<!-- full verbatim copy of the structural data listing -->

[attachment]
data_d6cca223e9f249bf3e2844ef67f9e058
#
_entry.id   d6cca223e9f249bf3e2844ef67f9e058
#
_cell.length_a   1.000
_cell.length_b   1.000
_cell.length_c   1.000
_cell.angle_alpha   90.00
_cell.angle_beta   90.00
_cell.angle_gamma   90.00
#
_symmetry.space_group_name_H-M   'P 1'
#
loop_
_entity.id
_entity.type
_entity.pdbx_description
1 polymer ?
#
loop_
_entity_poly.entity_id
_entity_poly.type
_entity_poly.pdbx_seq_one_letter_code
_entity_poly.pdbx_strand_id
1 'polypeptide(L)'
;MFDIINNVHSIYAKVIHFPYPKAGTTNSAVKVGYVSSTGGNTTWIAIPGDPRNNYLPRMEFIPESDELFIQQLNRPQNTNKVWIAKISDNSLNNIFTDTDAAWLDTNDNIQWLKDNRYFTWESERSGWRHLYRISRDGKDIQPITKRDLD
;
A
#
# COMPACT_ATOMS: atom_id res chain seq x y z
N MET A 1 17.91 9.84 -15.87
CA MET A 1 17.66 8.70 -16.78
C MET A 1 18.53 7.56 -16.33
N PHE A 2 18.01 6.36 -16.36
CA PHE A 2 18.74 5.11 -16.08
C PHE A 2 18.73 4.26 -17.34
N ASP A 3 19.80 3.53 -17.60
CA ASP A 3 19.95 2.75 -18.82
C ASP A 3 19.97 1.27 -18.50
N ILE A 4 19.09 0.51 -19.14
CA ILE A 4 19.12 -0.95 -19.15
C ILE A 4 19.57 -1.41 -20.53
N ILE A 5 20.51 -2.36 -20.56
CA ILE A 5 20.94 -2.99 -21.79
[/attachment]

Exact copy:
data_d6cca223e9f249bf3e2844ef67f9e058
#
_entry.id   d6cca223e9f249bf3e2844ef67f9e058
#
_cell.length_a   1.000
_cell.length_b   1.000
_cell.length_c   1.000
_cell.angle_alpha   90.00
_cell.angle_beta   90.00
_cell.angle_gamma   90.00
#
_symmetry.space_group_name_H-M   'P 1'
#
loop_
_entity.id
_entity.type
_entity.pdbx_description
1 polymer ?
#
loop_
_entity_poly.entity_id
_entity_poly.type
_entity_poly.pdbx_seq_one_letter_code
_entity_poly.pdbx_strand_id
1 'polypeptide(L)'
;MFDIINNVHSIYAKVIHFPYPKAGTTNSAVKVGYVSSTGGNTTWIAIPGDPRNNYLPRMEFIPESDELFIQQLNRPQNTNKVWIAKISDNSLNNIFTDTDAAWLDTNDNIQWLKDNRYFTWESERSGWRHLYRISRDGKDIQPITKRDLD
;
A
#
# COMPACT_ATOMS: atom_id res chain seq x y z
N MET A 1 17.91 9.84 -15.87
CA MET A 1 17.66 8.70 -16.78
C MET A 1 18.53 7.56 -16.33
N PHE A 2 18.01 6.36 -16.36
CA PHE A 2 18.74 5.11 -16.08
C PHE A 2 18.73 4.26 -17.34
N ASP A 3 19.80 3.53 -17.60
CA ASP A 3 19.95 2.75 -18.82
C ASP A 3 19.97 1.27 -18.50
N ILE A 4 19.09 0.51 -19.14
CA ILE A 4 19.12 -0.95 -19.15
C ILE A 4 19.57 -1.41 -20.53
N ILE A 5 20.51 -2.36 -20.56
CA ILE A 5 20.94 -2.99 -21.79